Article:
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Operating a spring in both tension and compression

  1. Apr 13, 2010 #1
    Most of my physics homework problems have had no problem treating a spring as being able to operate in both compression and tension. However, I now need to find a way to actually implement that for a design project. The general idea is a test bed creating opposing force to test a new actuator. I'd like to put a spring in between the two force creation mechanisms to transfer both compressive and tensile forces, as well as allowing for some slippage in their operation.

    Looking at most spring manufacturer's catalogs show a distinct separation between compression and tension springs. Some initial research shows that it wouldn't be advisable to try and weld a standard coil spring due to their high carbon content. I'm currently looking at leaf springs as a possible method since the way they're attached to a car easily allows for transmission of both compressive and tensile forces, but I can't find anywhere if they're actually meant to operate under both conditions. Are they? If not, what spring setup is actually able to operate in both compression and tension?

    tl;dr: How to actually use a spring in both compression and tension?
     
  2. jcsd
  3. Apr 13, 2010 #2

    berkeman

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    Welcome to the PF. I'm an EE, not an ME, so I'm of limited help. I do have to ask the obvous question, though, can you just use two coaxial springs for your setup? A tension spring inside a compression spring, with appropriate mechanical connections made to both at each end?

    I think tension springs would usually have U-bends at the ends for making mechanical attachment, like the springs in drum brakes, as shown at this other post:

    https://www.physicsforums.com/showthread.php?t=394960

    And compression springs would usually have flat ends, for the same reason. Maybe the main difference between compression and tension springs, is just how they are mechanically finished at the ends, based on how they are used mechanically? (I could be wrong of course)
     
  4. Apr 13, 2010 #3

    Q_Goest

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    Fundamentally, there's no reason a spring can't be put into tension and also compression (not at the same time of course). :wink:
     
  5. Apr 14, 2010 #4
    For clarification, this is something along the lines of what I had in mind:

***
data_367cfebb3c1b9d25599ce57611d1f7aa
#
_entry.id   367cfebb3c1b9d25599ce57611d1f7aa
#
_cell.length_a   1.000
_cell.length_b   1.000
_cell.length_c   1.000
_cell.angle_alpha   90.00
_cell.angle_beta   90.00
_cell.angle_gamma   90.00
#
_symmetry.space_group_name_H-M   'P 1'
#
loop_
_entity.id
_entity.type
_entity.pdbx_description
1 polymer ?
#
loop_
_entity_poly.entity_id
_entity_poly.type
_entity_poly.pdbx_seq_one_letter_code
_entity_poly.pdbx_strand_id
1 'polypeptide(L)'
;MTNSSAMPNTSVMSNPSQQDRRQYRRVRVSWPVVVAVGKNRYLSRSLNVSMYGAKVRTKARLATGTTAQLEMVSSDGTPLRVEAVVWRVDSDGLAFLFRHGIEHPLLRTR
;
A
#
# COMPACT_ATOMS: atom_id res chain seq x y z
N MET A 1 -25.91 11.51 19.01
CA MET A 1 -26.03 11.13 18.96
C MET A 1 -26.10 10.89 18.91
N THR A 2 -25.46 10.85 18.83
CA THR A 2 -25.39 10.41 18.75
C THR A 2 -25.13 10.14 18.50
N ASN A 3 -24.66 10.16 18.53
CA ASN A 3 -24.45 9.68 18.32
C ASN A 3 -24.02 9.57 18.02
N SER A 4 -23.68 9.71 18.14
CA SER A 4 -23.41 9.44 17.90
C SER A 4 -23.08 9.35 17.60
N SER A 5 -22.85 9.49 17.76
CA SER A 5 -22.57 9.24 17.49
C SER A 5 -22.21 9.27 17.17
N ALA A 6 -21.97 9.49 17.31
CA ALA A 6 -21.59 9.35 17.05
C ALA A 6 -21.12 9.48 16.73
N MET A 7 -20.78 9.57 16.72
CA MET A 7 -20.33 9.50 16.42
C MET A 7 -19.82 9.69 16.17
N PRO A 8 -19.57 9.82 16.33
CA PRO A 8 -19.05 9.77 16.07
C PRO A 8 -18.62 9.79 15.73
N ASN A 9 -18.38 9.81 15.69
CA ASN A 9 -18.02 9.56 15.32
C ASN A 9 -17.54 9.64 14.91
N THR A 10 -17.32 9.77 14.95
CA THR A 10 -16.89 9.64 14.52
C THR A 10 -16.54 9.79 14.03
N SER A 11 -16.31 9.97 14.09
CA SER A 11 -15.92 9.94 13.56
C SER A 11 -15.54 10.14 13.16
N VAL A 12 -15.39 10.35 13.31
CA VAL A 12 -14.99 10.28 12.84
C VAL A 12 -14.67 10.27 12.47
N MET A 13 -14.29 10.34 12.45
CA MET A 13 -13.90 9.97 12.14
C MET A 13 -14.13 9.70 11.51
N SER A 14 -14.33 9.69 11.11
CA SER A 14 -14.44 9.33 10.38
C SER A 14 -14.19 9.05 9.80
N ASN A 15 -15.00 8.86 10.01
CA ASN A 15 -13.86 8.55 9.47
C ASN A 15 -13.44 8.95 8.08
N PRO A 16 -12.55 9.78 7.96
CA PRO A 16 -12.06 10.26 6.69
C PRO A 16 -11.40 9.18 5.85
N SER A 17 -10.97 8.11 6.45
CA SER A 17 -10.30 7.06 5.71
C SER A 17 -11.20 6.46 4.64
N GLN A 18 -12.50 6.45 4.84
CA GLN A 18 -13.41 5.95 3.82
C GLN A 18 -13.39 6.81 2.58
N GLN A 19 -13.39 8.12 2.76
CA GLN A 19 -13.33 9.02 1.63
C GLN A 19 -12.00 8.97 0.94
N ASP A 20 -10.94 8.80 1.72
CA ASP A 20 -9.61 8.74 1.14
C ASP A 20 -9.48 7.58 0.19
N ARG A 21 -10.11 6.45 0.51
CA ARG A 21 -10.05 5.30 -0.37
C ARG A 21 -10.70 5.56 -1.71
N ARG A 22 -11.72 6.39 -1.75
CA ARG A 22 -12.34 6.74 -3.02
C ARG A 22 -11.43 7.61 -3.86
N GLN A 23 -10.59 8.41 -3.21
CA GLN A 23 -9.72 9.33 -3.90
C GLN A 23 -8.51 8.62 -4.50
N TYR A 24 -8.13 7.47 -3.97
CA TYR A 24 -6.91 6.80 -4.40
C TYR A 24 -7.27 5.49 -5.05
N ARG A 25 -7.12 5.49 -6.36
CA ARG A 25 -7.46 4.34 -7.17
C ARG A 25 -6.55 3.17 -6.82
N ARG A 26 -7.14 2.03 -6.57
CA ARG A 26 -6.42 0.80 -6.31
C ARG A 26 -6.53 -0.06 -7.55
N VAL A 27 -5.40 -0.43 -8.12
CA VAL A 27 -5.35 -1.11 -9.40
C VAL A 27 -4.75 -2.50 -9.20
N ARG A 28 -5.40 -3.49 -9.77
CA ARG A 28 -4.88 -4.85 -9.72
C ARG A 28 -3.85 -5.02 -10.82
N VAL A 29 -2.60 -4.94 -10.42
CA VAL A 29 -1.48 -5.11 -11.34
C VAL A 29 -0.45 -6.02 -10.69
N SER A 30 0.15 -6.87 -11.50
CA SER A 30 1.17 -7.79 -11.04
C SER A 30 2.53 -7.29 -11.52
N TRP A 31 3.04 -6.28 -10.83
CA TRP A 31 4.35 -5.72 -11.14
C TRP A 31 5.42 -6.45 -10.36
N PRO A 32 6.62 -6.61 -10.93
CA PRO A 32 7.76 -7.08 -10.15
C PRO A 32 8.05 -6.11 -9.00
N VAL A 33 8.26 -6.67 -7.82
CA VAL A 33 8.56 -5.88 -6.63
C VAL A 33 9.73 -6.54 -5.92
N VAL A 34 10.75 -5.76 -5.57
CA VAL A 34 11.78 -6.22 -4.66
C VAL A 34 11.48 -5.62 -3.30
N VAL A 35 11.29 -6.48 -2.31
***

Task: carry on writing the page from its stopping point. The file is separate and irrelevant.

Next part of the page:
Yes, the only real difference between compression and tension is the finish at the ends. However, that's the problem.

    With the coaxial setup, when the system is at rest, the tension spring is at minimum length and the compression spring is at max length. Compressing the two further would cause the tension spring to buckle (Not so good). Extending them further would cause the compression spring to extend (Which is fine), but my problem is that I don't know how to mount the compression spring to transmit a tension force to it.

    "In theory, there's no difference between theory and practice. In practice, there is."
    That said, what kind of spring and how would you mount it?

    The standard mount for a vehicle's leaf spring looks like it would work for transmitting compression and tension, but are leaf springs meant to be extended as well as compressed?
    250px-Leafs1.jpg
     
    Last edited by a moderator: Apr 17, 2017
  6. Apr 14, 2010 #5

    berkeman

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    If your coupling mechanism is selctive, then each spring could function as designed...
     
  7. Apr 14, 2010 #6
    The test bed is meant to be operating at forces of up to 250 kN. At that range, I'd rather have a statically connected spring than trying to change out/reconnect springs in the middle of a test.
     
  8. Apr 14, 2010 #7

    berkeman

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    I didn't suggest that you have to change out springs during the test. Make it one assembly.
     
  9. Apr 14, 2010 #8

    Q_Goest

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    How about a conventional, closed and ground helical spring? Put U-bolt clamps around the ends to hold it to something like a flat plate.
     
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